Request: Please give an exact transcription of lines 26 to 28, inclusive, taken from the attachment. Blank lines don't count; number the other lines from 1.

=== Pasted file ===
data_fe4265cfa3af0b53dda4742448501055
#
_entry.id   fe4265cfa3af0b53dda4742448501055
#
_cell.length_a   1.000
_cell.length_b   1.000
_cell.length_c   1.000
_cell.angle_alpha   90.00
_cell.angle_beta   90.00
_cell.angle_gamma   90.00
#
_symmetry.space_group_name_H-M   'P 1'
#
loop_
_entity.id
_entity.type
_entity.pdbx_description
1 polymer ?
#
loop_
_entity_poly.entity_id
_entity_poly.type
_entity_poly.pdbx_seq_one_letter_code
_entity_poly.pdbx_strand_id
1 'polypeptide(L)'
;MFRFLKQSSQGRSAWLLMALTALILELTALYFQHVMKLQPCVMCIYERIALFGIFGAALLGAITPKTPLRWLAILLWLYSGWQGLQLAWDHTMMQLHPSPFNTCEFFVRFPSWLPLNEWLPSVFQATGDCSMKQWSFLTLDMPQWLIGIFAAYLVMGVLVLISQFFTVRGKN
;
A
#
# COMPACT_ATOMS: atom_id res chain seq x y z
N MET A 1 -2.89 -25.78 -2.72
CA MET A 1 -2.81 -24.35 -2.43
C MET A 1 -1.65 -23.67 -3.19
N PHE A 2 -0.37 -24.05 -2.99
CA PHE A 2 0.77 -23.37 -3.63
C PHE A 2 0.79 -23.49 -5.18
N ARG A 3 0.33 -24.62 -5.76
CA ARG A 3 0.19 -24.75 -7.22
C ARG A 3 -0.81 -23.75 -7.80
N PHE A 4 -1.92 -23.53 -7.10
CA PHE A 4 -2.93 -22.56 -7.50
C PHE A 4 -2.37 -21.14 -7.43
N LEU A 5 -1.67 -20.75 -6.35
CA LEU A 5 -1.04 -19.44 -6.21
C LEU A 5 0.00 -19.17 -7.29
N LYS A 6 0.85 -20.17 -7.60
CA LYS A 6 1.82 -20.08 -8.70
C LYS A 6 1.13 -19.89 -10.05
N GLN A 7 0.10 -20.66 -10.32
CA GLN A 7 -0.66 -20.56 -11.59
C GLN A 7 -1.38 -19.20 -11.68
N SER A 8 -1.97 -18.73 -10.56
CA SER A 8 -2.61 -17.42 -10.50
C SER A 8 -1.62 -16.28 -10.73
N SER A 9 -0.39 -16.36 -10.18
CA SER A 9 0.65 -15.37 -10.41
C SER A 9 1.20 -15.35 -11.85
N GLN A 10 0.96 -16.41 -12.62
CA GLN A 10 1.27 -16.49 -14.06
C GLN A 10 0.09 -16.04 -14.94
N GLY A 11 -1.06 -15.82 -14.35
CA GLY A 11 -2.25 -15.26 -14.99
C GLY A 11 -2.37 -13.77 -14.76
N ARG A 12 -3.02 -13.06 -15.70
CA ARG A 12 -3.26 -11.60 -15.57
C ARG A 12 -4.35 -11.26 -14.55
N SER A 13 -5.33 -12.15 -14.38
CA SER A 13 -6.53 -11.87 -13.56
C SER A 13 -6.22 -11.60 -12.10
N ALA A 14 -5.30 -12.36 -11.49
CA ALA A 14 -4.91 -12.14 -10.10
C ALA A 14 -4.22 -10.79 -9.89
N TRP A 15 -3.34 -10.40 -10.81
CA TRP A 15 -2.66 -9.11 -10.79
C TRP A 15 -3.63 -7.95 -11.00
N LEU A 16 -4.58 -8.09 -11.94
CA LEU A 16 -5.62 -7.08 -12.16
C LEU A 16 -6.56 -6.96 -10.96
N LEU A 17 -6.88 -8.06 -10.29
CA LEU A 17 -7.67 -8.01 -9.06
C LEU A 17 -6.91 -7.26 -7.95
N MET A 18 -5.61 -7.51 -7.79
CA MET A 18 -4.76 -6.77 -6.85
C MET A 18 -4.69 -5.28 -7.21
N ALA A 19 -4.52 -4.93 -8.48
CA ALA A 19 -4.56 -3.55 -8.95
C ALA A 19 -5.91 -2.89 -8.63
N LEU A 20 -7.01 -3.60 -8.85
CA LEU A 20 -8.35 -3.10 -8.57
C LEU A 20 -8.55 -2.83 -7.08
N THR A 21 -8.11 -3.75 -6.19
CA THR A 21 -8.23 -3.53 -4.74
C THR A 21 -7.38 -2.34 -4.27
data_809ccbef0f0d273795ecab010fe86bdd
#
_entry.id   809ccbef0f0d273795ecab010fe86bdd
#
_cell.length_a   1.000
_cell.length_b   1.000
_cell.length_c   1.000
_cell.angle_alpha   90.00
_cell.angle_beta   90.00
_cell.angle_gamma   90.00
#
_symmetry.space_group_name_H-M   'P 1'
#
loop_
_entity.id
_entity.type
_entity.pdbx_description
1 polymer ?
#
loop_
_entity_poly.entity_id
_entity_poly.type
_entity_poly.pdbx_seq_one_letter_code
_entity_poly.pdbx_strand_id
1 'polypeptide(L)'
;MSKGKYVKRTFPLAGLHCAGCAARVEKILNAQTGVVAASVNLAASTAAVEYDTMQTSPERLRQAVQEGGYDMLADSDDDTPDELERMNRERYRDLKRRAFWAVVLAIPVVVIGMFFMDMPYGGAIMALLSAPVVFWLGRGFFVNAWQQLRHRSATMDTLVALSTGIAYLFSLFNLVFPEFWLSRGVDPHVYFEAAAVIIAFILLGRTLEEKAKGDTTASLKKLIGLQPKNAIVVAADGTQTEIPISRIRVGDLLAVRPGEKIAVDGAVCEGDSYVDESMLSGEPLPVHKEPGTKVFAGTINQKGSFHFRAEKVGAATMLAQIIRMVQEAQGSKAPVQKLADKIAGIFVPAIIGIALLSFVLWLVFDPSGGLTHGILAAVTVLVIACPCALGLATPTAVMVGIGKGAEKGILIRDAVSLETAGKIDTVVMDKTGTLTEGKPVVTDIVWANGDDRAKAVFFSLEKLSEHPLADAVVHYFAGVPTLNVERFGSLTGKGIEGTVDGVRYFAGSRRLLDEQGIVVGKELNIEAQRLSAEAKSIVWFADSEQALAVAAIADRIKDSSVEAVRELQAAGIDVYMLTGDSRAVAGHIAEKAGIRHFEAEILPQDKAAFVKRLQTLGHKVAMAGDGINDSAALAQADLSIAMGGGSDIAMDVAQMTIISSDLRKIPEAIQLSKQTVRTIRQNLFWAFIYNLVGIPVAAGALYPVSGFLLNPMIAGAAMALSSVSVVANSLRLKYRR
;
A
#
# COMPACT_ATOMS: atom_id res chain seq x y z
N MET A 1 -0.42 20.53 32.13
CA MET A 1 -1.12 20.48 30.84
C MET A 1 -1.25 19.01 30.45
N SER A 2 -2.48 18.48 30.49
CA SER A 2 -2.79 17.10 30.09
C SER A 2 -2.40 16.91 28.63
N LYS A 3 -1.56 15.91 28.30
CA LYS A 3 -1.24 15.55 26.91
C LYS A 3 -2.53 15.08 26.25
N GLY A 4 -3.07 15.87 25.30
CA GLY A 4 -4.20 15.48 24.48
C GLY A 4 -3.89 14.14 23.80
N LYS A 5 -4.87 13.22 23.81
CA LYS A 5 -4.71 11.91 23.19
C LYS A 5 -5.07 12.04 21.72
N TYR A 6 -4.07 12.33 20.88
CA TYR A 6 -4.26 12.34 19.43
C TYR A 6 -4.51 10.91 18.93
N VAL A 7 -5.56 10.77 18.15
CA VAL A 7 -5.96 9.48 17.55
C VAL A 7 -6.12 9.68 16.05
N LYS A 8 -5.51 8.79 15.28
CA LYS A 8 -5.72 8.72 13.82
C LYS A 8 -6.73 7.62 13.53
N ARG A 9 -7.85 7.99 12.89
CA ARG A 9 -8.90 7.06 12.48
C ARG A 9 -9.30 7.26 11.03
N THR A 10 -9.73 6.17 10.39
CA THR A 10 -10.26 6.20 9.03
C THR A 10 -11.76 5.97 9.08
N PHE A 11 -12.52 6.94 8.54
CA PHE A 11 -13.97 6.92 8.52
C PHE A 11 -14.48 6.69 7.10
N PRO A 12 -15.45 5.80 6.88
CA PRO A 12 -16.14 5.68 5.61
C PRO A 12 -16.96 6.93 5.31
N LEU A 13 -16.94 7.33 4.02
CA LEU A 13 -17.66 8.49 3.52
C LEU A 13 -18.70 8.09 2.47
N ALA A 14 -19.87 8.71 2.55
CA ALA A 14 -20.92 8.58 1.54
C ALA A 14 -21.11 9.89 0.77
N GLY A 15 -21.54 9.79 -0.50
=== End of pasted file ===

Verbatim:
;MFRFLKQSSQGRSAWLLMALTALILELTALYFQHVMKLQPCVMCIYERIALFGIFGAALLGAITPKTPLRWLAILLWLYSGWQGLQLAWDHTMMQLHPSPFNTCEFFVRFPSWLPLNEWLPSVFQATGDCSMKQWSFLTLDMPQWLIGIFAAYLVMGVLVLISQFFTVRGKN
;
A